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  #11  
Old 10-05-2013, 10:04 AM
djagusch djagusch is offline
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1.25" poly main lines, pvc (glued) manifolds, 1" zone lines.

I have seen 2" pvc used in large/commerical jobs but never in a 1" situation. Zone lines are poly even in the large systems.

Instead of using the blazing saddles, dawn has a orange saddle that wraps the pipe and is similiar to the balzing but far superior in reducing root growth/splitting of a saddle.
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  #12  
Old 10-05-2013, 10:46 AM
Kiril Kiril is offline
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Originally Posted by djagusch View Post
Instead of using the blazing saddles, dawn has a orange saddle that wraps the pipe and is similiar to the balzing but far superior in reducing root growth/splitting of a saddle.
I am interested how it is far superior and how it reduces root growth. Can you give details for each product and explain why?
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  #13  
Old 10-05-2013, 01:11 PM
djagusch djagusch is offline
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Quote:
Originally Posted by Kiril View Post
I am interested how it is far superior and how it reduces root growth. Can you give details for each product and explain why?
On the Yellow Blazing saddle the back side which clips together has more/larger holes that roots grow through. The roots grow/expand and break the saddle. I have seen this on installs less then 5 yrs old.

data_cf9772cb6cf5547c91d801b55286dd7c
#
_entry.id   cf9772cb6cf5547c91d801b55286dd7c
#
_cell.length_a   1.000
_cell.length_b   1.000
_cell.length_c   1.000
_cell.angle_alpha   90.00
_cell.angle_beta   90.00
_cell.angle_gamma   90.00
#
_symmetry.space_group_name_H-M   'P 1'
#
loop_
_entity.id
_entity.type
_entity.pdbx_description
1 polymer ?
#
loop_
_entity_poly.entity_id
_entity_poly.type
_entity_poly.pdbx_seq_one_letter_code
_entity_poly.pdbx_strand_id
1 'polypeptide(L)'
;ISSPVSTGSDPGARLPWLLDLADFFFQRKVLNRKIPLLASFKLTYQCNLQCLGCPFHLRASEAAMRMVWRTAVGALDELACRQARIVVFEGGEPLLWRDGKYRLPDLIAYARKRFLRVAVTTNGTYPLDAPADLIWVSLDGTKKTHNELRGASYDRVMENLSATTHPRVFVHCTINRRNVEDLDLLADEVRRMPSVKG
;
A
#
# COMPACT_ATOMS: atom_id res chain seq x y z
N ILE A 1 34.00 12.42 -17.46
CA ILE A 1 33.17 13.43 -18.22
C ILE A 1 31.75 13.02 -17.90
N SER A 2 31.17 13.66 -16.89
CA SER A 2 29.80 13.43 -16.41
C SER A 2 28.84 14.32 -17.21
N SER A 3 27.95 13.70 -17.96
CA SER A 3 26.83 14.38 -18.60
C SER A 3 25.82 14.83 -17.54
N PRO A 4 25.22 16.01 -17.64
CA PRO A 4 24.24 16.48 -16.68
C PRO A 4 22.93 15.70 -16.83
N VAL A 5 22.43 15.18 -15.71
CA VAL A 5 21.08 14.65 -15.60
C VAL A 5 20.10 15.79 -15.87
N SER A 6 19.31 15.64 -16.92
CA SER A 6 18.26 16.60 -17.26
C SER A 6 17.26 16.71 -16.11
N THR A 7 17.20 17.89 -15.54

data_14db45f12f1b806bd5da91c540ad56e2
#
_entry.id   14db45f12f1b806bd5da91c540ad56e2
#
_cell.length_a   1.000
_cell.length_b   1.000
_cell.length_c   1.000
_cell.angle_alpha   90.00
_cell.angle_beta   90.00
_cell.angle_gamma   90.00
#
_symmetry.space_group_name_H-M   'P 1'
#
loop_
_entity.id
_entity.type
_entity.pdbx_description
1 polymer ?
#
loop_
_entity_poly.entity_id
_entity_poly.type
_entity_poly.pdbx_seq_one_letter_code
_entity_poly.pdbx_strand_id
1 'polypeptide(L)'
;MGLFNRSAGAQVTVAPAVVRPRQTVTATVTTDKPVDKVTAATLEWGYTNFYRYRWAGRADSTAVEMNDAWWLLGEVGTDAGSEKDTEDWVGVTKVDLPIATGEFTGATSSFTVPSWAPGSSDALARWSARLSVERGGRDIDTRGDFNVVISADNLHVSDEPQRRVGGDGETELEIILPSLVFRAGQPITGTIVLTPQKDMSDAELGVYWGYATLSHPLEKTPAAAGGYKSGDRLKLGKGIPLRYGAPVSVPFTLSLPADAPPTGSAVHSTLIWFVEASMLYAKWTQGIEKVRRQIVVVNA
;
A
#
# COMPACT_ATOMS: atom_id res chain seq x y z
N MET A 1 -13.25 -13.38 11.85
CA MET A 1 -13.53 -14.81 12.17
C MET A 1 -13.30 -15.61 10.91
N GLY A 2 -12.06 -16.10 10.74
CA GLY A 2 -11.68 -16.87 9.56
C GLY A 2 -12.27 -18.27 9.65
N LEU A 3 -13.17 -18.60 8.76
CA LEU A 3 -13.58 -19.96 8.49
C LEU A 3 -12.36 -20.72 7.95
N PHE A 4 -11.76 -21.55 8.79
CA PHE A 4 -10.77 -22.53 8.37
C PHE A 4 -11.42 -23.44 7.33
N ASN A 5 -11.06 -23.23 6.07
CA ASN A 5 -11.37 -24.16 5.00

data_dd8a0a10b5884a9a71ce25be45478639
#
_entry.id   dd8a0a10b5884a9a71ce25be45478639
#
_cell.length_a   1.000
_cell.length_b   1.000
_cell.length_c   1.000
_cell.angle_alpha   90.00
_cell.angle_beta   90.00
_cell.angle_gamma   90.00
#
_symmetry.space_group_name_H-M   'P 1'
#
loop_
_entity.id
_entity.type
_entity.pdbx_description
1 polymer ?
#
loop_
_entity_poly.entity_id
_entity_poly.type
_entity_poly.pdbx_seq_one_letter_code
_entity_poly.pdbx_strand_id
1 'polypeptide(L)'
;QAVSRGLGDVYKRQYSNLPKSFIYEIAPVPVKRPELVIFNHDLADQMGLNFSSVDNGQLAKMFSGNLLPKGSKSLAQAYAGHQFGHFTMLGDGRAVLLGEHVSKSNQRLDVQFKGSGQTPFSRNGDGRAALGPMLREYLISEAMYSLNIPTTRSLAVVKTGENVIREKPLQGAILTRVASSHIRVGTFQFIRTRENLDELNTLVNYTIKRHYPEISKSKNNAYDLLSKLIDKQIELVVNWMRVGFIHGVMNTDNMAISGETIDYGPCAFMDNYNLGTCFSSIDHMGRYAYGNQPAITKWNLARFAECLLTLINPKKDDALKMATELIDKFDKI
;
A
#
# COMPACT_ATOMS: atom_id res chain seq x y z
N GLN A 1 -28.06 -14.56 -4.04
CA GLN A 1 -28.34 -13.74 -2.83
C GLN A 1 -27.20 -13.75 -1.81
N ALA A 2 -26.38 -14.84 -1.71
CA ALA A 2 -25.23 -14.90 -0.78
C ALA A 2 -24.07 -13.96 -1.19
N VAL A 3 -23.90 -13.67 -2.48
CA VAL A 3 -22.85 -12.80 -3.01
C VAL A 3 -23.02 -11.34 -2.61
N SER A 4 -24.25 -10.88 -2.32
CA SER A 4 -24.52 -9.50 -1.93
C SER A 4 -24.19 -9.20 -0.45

On the Orange Dawn saddle it wraps around the back side of the pipe. It is smooth with the pipe and reduces area/risk of a root growing into the joint and breaking it. The other thing is that it completely wraps the pipe and is held together by threads (thicker plastic) instead of a flexible plastic snap joint.

I hired a 10yr experienced installer this year and swore by the blazing saddles. After making him use the orange dawn's on the first install he was a believer in them also. Just needed to get use to them.

The far superior part comes just from they will hold up to roots and wraps the pipe completely.
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  #14  
Old 10-05-2013, 05:11 PM
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Wet_Boots Wet_Boots is online now
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Originally Posted by ArTurf View Post
I'm in the deep south and I've never seen poly used but I'm curious. When you say "true poly territory" at what point north do you consider poly country?
I use the phrase "true poly country" to signify where the distributors bring in poly by the trailer loads. They don't bring in crap poly, because it would hurt them big-time. I use the standard 100 psi poly tubing for both mainlines (when supply pressure is below 100 psi) and laterals, and no worries.

Outside of "true poly country" puts you more at risk of distributor inexperience at bringing in quality product, especially if they sell "utility grade" non-NSF tubing, which is a crap-shoot if you don't know the manufacturers.
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  #15  
Old 10-05-2013, 05:39 PM
Without A Drought Without A Drought is offline
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i think i'm almost right on the dividing line. north jersey is all poly, but i've recently been doing a job down in camden county and needed some 1.25" poly. i called the central branch down there and he said all he had was 1 roll of silverline, and it was from last year.
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  #16  
Old 10-05-2013, 06:29 PM
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A lot of guys working in the sandy soil down there like the PVC. I usually only encountered it come repair time, when an entire 20-foot length of cheesy class pipe would be split the entire way.